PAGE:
On appeal, Haynes cites as error the use of the phrases "current address" and "current mailing address" in the jury charge and on the jury verdict form. The applicable regulation upon which he was tried, 32 CFR § 1641.1, provides: "(a) It shall be the duty of every classified registrant until his liability for training and service has terminated, to keep his local board currently informed in writing of (1) the address where mail will reach him. . . . "
Haynes asserts that the use of the challenged phrases created a great possibility that the jury was misled and the defendant was thus prejudiced. This position is supported, he contends, by the fact that the jury, after two hours and forty-five minutes of deliberation, submitted questions to the court regarding the Act and regulations and the defendant's state of mind.
We find no prejudicial error by the trial court in the use of the challenged phrases.
The phrases were used from the outset of this case by both the United States and the appellant. The indictment alleges that the appellant violated 50 App. U.S.C. § 462 when he "knowingly failed and neglected to perform the duty required of him under said Act and Regulations issued thereunder and keep his Local Board informed of his current address. . . . " No challenge to the wording of the indictment was made, despite the fact that a motion to dismiss the indictment was made on other grounds. Appellant, in his motion to dismiss the indictment, used the phrase "current mailing address" himself.
At the outset of the trial, the district court paraphrased the indictment for the jury, using the phrases "current address" and "current mailing address." Again, there was no objection to the use of these phrases.
In a request for an instruction (which was denied), defense counsel proposed the use of the term "current address." Defense counsel then stated that he wished to except to every time the phrase "current address" was used. The judge replied that the use of the phrase was "simply an abbreviated form for the jury's convenience. . . . "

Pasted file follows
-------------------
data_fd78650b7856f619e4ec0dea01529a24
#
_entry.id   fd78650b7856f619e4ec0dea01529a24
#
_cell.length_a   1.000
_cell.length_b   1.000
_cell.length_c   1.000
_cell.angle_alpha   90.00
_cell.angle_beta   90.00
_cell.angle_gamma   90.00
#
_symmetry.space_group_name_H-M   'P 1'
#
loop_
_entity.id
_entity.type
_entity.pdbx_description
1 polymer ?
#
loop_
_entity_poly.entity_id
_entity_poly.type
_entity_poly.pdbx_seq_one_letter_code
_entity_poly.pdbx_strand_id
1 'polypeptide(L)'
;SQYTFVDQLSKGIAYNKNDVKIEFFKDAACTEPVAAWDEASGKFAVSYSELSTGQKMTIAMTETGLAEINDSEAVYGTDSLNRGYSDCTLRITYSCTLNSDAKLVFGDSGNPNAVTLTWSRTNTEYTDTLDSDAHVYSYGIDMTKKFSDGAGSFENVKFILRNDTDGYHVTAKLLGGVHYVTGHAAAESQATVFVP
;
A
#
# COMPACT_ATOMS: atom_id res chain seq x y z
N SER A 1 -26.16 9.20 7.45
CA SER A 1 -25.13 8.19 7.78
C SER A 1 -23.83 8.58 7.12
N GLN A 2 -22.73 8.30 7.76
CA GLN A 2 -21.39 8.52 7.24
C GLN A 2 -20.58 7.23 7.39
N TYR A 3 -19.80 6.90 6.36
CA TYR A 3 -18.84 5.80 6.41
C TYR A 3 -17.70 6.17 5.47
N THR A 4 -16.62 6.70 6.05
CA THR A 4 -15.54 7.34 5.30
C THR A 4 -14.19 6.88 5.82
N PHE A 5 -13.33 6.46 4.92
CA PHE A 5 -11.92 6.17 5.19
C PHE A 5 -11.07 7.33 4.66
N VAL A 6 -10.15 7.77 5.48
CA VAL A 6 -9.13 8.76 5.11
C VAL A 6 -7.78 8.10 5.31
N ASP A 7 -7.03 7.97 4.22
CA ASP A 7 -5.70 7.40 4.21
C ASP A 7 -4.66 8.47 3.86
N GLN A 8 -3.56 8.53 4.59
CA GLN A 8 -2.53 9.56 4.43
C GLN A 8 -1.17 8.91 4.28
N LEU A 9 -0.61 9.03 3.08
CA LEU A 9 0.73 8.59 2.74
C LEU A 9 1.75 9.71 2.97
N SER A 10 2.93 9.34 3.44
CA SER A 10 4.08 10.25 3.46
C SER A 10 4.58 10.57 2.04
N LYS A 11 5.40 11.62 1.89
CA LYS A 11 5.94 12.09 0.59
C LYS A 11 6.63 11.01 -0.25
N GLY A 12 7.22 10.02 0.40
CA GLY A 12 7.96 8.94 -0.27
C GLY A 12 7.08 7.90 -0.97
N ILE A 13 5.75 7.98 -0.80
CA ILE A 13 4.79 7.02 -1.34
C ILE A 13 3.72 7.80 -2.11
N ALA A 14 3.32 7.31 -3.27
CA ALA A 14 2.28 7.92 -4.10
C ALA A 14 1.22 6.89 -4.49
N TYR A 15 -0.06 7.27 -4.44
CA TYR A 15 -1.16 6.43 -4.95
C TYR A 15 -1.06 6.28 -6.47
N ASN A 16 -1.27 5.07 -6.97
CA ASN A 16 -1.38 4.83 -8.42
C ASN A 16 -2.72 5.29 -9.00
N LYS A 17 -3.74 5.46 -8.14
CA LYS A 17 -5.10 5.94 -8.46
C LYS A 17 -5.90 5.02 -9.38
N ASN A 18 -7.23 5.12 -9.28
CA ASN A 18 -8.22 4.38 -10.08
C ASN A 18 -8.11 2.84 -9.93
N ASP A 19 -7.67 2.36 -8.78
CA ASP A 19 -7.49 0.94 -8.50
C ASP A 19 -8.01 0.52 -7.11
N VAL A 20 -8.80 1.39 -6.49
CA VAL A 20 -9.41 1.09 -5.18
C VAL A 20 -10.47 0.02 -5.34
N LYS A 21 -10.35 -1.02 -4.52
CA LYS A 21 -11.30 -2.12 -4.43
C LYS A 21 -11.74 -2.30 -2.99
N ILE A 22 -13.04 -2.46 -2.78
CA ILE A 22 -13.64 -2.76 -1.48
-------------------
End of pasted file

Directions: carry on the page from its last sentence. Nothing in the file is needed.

The court twice instructed the jury as to the applicable burden on the registrant:
"Now in regard to this requirement, you are instructed that the defendant does not have to report every move he makes or to remain at one place. The requirement to keep the Local Board informed of the registrant's most current address is satisfied when the registrant in good faith provides a chain of forwarding addresses by which mail sent to the address which he has furnished the board may be reasonably expected by the registrant to reach him in time to comply with the notice."
This statement of the law is in accord with a recent decision of this court stating the burden on the registrant, United States v. Ramey, 503 F.2d 705 (4th Cir. 1974).
Since a proper instruction was given, the use of the terms "current address" and "current mailing address," especially in the context presented here, was not prejudicial. In response to the question from the jury, the court, for the second time, gave them the above quoted charge, much of which is verbatim from Ramey (and from Bartchy v. United States, 319 U.S. 484, 63 S.Ct. 1206, 87 L.Ed. 1534 (1943)). Indeed, in Ramey, at p. 709, we referred to the "duty to keep the local board informed of his current address" (italics added).
The language in the quoted instruction, along with the circumstances that exist here, distinguishes our case from United States v. Neilson, 471 F.2d 905 (9th Cir. 1973). In Neilson, the trial court interchanged the term "current mailing address" with the phrase used in the regulation, "address where mail will reach him." The Ninth Circuit held that such usage created a possibility of confusion and reversed.